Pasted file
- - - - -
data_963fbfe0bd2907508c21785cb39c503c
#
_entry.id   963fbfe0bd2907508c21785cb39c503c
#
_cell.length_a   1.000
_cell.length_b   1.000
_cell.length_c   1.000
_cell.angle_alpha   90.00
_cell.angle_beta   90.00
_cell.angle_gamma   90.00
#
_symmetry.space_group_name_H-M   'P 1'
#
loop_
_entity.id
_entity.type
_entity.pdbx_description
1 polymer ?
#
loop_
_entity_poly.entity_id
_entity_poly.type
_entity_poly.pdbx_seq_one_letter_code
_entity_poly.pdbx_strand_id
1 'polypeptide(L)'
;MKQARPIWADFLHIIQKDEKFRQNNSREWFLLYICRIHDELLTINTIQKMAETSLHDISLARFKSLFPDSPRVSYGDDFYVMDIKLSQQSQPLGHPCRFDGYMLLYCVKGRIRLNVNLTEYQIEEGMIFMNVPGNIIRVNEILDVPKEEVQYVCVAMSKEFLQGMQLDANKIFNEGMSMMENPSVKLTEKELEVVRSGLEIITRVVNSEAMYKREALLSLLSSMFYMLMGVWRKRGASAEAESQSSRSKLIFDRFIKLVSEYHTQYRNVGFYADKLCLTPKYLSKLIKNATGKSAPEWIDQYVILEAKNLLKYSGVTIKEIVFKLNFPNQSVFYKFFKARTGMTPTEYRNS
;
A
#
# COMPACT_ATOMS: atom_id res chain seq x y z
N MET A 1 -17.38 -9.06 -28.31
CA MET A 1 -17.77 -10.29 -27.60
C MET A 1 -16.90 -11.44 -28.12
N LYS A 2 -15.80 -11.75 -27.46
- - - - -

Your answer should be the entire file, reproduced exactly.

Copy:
data_963fbfe0bd2907508c21785cb39c503c
#
_entry.id   963fbfe0bd2907508c21785cb39c503c
#
_cell.length_a   1.000
_cell.length_b   1.000
_cell.length_c   1.000
_cell.angle_alpha   90.00
_cell.angle_beta   90.00
_cell.angle_gamma   90.00
#
_symmetry.space_group_name_H-M   'P 1'
#
loop_
_entity.id
_entity.type
_entity.pdbx_description
1 polymer ?
#
loop_
_entity_poly.entity_id
_entity_poly.type
_entity_poly.pdbx_seq_one_letter_code
_entity_poly.pdbx_strand_id
1 'polypeptide(L)'
;MKQARPIWADFLHIIQKDEKFRQNNSREWFLLYICRIHDELLTINTIQKMAETSLHDISLARFKSLFPDSPRVSYGDDFYVMDIKLSQQSQPLGHPCRFDGYMLLYCVKGRIRLNVNLTEYQIEEGMIFMNVPGNIIRVNEILDVPKEEVQYVCVAMSKEFLQGMQLDANKIFNEGMSMMENPSVKLTEKELEVVRSGLEIITRVVNSEAMYKREALLSLLSSMFYMLMGVWRKRGASAEAESQSSRSKLIFDRFIKLVSEYHTQYRNVGFYADKLCLTPKYLSKLIKNATGKSAPEWIDQYVILEAKNLLKYSGVTIKEIVFKLNFPNQSVFYKFFKARTGMTPTEYRNS
;
A
#
# COMPACT_ATOMS: atom_id res chain seq x y z
N MET A 1 -17.38 -9.06 -28.31
CA MET A 1 -17.77 -10.29 -27.60
C MET A 1 -16.90 -11.44 -28.12
N LYS A 2 -15.80 -11.75 -27.46